It’s always been my simple goal in life, to just try and be the best me that I can be. Ever since the birth of my first child though, I’ve had another goal of just trying to be the best Dad that I can be. Our kids deserve no less.
And if that means we have to cut back on cafe breakfasts, sell one of the cars and downsize the house, then so be it. If it means I have to trade off the trampoline or the Fijian resort holiday, just so I can have more time with my kids, then it’s totally worth it.
Sure, they’ll have fond memories of playing on the tramp, or swimming in the resort pool when they’re older. But you can’t live a life off of fond memories.
No, it’s the modern Dad’s responsibility to make time to really parent their children. To help them develop their strengths and weaknesses, to teach and learn from them, to try and really understand them as people, to inspire and nourish them, and to lead them, hand-in-hand, towards their potential, with love and gratitude and grace.
No pressure Dads.
There’s things about this journey that you really should know too. There’s some absolute truths about fatherhood in the modern age that I’ve discovered. In fact, there are 12 of them. Share them with every Dad you know.
12 truths about fatherhood for modern Dads
1. You will never read a newspaper from cover to cover again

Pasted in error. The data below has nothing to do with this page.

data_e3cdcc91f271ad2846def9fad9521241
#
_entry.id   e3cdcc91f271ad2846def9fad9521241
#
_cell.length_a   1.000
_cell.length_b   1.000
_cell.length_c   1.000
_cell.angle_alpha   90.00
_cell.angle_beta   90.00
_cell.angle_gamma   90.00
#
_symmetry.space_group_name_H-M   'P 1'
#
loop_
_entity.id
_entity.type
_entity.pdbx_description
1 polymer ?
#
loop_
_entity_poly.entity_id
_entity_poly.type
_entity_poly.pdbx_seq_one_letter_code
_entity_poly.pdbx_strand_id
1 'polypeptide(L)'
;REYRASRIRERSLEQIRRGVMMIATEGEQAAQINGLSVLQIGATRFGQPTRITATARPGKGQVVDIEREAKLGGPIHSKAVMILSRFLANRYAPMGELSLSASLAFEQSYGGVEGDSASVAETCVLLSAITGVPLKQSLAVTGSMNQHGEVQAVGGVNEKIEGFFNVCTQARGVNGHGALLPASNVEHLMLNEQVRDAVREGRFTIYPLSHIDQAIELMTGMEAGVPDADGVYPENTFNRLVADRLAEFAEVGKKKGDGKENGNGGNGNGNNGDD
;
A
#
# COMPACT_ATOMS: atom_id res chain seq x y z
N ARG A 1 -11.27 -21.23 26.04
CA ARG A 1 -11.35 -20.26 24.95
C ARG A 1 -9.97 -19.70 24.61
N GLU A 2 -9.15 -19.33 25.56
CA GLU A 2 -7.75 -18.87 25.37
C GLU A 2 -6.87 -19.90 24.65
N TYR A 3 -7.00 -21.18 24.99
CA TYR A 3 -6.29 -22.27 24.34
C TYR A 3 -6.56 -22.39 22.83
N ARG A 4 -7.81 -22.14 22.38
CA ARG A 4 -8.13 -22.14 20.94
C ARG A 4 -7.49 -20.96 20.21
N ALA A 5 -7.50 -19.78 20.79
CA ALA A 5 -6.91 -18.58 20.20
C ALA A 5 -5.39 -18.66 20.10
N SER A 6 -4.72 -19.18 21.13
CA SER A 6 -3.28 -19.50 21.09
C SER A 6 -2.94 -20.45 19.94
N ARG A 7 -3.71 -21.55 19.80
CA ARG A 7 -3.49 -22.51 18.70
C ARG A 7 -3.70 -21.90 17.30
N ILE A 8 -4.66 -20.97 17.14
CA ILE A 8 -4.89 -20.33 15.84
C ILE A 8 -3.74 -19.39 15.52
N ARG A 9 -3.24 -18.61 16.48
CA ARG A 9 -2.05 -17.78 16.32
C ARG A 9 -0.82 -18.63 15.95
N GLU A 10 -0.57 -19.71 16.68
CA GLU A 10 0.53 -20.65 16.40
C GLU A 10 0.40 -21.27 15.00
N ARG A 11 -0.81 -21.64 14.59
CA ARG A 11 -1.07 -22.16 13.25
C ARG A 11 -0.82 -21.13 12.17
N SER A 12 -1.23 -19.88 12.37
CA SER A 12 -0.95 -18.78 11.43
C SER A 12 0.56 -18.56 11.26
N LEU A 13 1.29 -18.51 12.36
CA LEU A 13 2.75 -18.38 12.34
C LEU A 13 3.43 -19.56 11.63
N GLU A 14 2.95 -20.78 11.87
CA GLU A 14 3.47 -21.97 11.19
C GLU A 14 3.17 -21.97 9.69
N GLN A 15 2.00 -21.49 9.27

This was a truth I was told when my wife was pregnant. I didn’t believe a word of it. Of course I’ll have time to read the paper on Sunday… right? Wrong. Sure you’ll fool yourself from time to time, and buy a newspaper when you rush out to the shops to get nappies, wipes and those weird NASA-created, freeze-dried fruit things. And you’ll even sit down with a coffee in your comfy chair and read the first couple of pages. But then you’ll need to set up some game, change some diapers, clean felt off the floor… and now it’s 10am and time to take the kids to the park. You’ll find the remnants of your newspaper under the couch on Tuesday, just in time to recycle it.
2.Your hair will recede and turn grey
I’m not making this up. Fatherhood will make your hair fall out, or turn grey. Mine’s done both. Think about Samson in the bible with all that long, blond hair. Well, Samson didn’t have kids.
3. You’re expected to change nappies, and clean poo off the carpet, and it’s pretty gross
Let’s not beat around the bush on this one. You have to change your kids diapers. You can’t get away from it. This is where parenting begins, it’s how you learn the smell of your child. Like we used to do in the wild.